Publications by authors named "Rajib Paul"

80 Publications

An assessment of the rural-urban differences in the crash response time and county-level crash fatalities in the United States.

J Rural Health 2021 Oct 19. Epub 2021 Oct 19.

Department of Public Health Sciences, University of North Carolina at Charlotte, Charlotte, North Carolina, USA.

Purpose: This study aimed to estimate the crash response times in rural and urban counties in the United States, their association with county-level crash fatalities, and identify spatial clusters of crash fatalities across the United States.

Methods: We analyzed data from the Fatality Analysis Reporting System (2010-2019). Data were aggregated at the county level across the contiguous United States. The selected counties (n = 3,108) were categorized as rural, micropolitan-urban, or metropolitan-urban using the 2013 rural-urban commuting area codes. The predictor variable was crash response time, and the outcome variable was county-level crash fatalities. Crash and county characteristics were used as potential confounders. We performed a spatial negative binomial regression analysis and reported the rate ratios of crash fatalities. We estimated the crude and adjusted fatality rates across all counties and identified clusters of crash fatalities across the United States.

Findings: As one migrates from urban to rural areas, crash response times became significantly increasingly longer. The Emergency Medical Service (EMS) notification to scene arrival time was most predictive of crash fatalities. A minute increase in the EMS notification to scene arrival time was associated with a 1%, 2%, and 5% increased fatality rate ratio in rural, micropolitan-urban, and metropolitan-urban counties, respectively. Although crash fatalities were lower in rural counties, the crash fatality rate was 3-fold higher in rural counties compared to metropolitan-urban counties. Significant clusters of crash fatality rates were heterogeneously distributed across the United States.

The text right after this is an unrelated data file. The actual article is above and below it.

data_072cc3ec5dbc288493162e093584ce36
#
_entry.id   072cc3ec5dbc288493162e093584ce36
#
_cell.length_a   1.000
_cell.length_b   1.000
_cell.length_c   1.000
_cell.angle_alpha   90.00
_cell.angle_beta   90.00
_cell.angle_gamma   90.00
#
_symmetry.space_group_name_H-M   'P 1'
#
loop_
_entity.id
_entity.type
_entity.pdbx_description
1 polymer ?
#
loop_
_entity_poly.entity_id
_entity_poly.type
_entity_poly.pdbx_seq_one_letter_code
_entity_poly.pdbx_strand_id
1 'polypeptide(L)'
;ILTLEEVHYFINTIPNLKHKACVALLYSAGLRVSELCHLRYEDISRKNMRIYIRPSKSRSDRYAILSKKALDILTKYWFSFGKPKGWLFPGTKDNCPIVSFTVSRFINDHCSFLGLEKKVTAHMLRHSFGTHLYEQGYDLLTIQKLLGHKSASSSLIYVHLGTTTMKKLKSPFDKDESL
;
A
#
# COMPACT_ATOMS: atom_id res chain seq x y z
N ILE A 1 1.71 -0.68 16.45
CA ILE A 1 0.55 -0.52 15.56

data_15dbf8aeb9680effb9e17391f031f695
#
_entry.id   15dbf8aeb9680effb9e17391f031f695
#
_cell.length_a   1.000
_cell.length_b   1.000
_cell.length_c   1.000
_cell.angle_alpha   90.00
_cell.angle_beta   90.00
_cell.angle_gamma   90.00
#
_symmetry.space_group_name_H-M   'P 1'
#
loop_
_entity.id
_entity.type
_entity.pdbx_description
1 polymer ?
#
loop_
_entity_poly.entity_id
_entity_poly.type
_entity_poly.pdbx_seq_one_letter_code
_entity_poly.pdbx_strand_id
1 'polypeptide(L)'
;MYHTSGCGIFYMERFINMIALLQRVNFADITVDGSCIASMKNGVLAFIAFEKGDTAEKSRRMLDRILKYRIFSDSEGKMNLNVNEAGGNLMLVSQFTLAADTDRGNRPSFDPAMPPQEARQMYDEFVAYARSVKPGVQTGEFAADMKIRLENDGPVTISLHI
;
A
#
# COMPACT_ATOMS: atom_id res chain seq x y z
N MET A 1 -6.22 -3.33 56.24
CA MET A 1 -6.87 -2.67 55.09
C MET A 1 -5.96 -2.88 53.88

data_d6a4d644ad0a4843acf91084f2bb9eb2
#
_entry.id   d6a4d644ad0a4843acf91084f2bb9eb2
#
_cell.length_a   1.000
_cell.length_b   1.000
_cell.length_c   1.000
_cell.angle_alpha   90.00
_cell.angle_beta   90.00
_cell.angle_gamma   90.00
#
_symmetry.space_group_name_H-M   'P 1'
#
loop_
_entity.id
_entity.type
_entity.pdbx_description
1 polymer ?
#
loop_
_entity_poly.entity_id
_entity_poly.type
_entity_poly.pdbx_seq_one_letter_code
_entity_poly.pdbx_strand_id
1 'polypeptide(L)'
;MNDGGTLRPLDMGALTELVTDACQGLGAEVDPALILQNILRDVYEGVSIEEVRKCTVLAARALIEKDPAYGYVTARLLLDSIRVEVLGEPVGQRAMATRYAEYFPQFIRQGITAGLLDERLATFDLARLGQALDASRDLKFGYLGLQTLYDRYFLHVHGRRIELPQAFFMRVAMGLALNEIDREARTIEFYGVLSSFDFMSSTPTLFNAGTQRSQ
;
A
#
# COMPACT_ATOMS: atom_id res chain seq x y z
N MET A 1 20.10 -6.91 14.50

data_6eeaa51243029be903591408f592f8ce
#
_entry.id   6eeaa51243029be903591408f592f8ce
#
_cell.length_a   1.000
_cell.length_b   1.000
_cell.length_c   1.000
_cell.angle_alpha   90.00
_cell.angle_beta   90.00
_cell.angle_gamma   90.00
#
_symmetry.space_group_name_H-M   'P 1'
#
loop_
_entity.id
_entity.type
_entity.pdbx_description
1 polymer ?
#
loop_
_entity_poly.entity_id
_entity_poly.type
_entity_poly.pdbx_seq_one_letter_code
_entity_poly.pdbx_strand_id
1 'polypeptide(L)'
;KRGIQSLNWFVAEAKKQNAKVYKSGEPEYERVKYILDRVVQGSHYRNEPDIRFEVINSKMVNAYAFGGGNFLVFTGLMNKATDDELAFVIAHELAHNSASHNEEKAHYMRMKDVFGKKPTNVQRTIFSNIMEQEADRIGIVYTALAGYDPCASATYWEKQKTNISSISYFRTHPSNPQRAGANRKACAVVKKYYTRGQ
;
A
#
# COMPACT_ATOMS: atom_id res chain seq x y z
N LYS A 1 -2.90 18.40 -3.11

Conclusion: Reducing crash response time may contribute to reducing crash fatalities across the United States.
View Article and Find Full Text PDF

Download full-text PDF

Source
http://dx.doi.org/10.1111/jrh.12627DOI Listing
October 2021

Garcinol blocks motor behavioural deficits by providing dopaminergic neuroprotection in MPTP mouse model of Parkinson's disease: involvement of anti-inflammatory response.

Exp Brain Res 2021 Oct 11. Epub 2021 Oct 11.

Cellular and Molecular Neurobiology Laboratory, Department of Life Science and Bioinformatics, Assam University, Silchar, Assam, 788011, India.